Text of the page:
In this sesquicentennial year, we are asked to reflect on the legacy of the Treaty of Cession. Alaskans are examining various aspects of the transaction: the Native perspective, what the Russians actually owned, the impact on other countries. One interesting question is its effect on the crown colony British Columbia.
William Seward imagined that the U.S. might one day acquire British Columbia and thus bring all of the Pacific coast north of Baja into American sovereignty. Others felt similarly; in 1866 the U.S. Congress debated a bill, which did not pass, inviting British Columbia voluntarily to join the United States. For his part, in 1867 Seward considered making an offer to Britain for the colony.
In 1867 Parliament passed the British North America Act, creating the Dominion of Canada — Canada (later divided into Quebec and Ontario), New Brunswick and Nova Scotia. Four years later, British Columbia joined the Dominion, and soon the first Canadian transcontinental railroad began construction, eventually tying the Pacific coast colony closer to the Dominion. When British Columbia joined the confederation, it did so without establishing what is called in Canada "responsible government," government dependent on the people. The elected assembly in the colony was responsible to the confederation, not to the people who elected it. Many students of history and casual readers have assumed that these developments after the American purchase of Russian America were motivated by Britain's determination to keep British Columbia under British, or at least Canadian, control, and out of the United States.
That's not what happened. In fact, British leaders would have been quite happy to let the colony go. At the time in Britain, colonies were seen as a burden, "a millstone around our neck," Benjamin Disraeli told the House of Commons. The English were embracing a "little England" movement, which directed attention and energy toward domestic issues, a kind of 19th-century isolationism, quite the opposite of England's later imperial vision. Colonies were seen as economic, political, and especially, military burdens. A British admiral told Parliament the Royal Navy felt no obligation to defend the far-flung settlements on the other side of the world. Similar thinking in Russia helps explain the 1867 sale.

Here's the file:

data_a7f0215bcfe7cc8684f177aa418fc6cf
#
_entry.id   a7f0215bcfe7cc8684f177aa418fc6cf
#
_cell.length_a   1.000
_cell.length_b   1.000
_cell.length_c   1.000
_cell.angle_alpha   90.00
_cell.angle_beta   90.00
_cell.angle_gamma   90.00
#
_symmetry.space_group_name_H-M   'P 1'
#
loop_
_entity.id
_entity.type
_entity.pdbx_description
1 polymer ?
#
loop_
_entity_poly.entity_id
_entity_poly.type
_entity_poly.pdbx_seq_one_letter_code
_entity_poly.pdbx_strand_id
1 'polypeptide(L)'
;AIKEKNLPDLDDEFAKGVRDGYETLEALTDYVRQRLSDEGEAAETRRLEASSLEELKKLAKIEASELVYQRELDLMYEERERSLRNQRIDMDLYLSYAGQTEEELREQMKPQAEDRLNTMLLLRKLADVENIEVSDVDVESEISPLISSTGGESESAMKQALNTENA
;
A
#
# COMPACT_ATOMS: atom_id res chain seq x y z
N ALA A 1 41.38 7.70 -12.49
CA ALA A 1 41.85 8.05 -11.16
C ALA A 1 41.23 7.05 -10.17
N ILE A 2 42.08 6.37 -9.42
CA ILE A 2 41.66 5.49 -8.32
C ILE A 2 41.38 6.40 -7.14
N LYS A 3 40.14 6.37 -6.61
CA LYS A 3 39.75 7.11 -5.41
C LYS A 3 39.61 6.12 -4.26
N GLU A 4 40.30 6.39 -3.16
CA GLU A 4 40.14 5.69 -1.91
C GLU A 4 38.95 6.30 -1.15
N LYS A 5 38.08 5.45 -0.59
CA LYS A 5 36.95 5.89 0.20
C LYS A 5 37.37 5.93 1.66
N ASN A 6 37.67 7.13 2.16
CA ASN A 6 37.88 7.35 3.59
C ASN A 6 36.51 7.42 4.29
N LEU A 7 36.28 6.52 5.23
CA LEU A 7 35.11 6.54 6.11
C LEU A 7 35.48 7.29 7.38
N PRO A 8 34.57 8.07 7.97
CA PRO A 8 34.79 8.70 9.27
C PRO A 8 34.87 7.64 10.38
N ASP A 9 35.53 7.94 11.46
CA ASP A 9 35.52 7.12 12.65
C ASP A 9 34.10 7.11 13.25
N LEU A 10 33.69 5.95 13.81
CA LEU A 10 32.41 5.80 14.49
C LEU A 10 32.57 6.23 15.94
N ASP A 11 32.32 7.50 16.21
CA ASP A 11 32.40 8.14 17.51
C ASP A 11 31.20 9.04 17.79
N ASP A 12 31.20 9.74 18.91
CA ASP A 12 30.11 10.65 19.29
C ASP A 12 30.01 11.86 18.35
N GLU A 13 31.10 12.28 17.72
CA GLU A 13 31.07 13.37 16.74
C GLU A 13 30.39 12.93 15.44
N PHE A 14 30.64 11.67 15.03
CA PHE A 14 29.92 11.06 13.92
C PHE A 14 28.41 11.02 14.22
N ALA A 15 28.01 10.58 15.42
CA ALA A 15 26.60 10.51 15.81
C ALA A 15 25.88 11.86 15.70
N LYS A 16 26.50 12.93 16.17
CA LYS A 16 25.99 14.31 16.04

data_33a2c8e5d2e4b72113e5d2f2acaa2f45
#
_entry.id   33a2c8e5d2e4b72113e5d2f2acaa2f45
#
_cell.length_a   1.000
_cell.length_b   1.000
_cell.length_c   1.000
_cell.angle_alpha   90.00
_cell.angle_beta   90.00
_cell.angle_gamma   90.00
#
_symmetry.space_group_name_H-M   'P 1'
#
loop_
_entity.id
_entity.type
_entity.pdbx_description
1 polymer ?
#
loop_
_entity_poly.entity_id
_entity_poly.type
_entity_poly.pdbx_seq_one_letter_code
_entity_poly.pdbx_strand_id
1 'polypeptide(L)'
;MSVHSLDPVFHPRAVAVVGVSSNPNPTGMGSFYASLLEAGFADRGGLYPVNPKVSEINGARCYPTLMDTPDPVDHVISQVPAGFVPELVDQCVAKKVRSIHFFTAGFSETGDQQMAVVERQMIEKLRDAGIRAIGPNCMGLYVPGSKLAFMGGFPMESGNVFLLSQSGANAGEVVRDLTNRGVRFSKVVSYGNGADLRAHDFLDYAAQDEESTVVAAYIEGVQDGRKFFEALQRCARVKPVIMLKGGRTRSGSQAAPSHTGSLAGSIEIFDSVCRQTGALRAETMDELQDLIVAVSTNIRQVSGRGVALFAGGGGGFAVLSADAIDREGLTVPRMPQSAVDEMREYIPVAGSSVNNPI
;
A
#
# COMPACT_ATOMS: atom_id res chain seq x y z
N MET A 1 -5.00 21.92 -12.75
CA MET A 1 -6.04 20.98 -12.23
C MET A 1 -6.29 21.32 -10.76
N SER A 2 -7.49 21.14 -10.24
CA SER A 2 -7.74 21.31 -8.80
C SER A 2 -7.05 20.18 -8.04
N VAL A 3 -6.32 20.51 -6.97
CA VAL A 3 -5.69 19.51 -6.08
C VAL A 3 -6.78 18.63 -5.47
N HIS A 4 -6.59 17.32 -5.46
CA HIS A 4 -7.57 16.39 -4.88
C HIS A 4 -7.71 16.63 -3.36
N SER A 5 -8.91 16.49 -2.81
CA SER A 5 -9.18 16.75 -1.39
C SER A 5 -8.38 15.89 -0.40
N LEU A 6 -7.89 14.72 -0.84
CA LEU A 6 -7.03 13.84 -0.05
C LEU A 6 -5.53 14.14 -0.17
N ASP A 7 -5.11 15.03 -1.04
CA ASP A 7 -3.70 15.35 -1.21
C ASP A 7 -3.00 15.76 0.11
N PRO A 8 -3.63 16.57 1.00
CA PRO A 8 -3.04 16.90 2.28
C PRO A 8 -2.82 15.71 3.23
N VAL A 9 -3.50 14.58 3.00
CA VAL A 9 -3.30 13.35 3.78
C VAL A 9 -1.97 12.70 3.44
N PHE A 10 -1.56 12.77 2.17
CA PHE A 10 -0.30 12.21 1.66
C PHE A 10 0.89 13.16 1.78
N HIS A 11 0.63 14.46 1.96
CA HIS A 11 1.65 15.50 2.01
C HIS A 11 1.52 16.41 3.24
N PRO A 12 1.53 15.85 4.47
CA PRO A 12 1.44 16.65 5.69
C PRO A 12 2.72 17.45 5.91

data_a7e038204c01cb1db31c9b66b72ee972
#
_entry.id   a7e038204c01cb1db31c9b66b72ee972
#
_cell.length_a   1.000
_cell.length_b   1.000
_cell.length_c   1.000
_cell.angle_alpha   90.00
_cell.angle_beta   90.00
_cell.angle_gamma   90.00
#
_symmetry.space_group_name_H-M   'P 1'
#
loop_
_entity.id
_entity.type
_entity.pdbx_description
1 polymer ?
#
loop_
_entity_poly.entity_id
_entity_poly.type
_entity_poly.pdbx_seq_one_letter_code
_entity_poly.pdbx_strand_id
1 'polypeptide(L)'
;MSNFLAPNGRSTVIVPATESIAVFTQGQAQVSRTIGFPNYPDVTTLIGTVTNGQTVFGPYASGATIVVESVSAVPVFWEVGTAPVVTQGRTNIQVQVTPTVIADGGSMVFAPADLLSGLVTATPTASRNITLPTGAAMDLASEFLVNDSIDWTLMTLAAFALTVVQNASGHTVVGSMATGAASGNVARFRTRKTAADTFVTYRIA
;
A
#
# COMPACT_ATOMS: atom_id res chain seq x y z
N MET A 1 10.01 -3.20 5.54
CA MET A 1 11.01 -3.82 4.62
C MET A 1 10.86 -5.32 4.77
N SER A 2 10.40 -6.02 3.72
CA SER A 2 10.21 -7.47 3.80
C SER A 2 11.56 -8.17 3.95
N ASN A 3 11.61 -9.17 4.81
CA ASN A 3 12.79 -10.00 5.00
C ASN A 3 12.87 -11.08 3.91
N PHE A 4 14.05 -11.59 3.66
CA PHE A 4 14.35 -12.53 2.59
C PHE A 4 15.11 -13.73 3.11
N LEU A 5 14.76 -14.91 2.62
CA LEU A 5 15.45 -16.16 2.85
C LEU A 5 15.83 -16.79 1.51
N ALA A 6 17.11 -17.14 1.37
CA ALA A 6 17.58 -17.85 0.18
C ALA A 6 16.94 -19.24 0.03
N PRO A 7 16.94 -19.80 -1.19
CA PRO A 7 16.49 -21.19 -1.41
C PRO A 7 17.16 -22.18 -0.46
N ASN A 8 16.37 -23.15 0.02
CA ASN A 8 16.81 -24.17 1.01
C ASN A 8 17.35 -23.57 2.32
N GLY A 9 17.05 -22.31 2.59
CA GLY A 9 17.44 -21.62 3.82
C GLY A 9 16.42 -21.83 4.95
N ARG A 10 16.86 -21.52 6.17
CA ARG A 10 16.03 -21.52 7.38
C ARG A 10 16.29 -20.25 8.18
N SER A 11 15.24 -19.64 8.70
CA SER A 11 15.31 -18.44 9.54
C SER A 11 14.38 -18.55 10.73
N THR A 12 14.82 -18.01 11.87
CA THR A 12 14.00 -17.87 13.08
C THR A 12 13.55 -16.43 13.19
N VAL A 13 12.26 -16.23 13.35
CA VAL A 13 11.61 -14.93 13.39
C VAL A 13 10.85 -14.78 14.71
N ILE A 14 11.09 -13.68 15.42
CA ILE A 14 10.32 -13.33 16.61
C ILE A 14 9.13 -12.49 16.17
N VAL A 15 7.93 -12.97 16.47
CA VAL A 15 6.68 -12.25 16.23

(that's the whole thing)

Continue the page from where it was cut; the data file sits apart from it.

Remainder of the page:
Few in Parliament opposed the British North America Act. It was obvious to many, historian Richard Neunherz has written, "that Parliament would have granted total separation if the British subjects of North American had wished it."
That act was the result of a conference held in London in January 1867 to discuss the future of British North America. The Canadian delegate to the conference wrote of his disappointment at the sentiment in England regarding Canada: "I cannot shut my eyes to the fact that they want to get rid of us." A leader of the Liberal Party in Parliament stated that the government hoped only to please the British Americans, even if they "should desire to separate and form an independent nation." Neunherz concludes that at the time of the U.S. Alaska purchase, the British government anticipated an offer from the United States for British Columbia. "A tactful but firm approach to the subject," he writes, would have sealed the deal.
So, what happened? Quite simply, the British Columbians didn't want to annex to the United States. BCers had seen plenty of Americans who flooded the colony during gold rushes on the Fraser River, and they didn't much like what they saw. Debating annexation went on all through the summer of 1867, and a majority decided against it. In the east, the Canadians didn't want to be fully independent, partly because they didn't feel confident they could defend themselves against any American incursion.
In our habitual American exceptionalism — the conviction that with our brand of democracy and freedom, America is different, better, than anywhere else — we have trouble imagining someone would not want to be part of America. But our American obsessive focus on the bottom line, let's call it greed, does not appeal to everyone, especially to those in societies where the focus is on something larger than oneself, viz., the safety, health and morality of the whole society. That was majority sentiment in British Columbia in 1867, and it is in many places today.
Steve Haycox is professor emeritus of history at the University of Alaska Anchorage.
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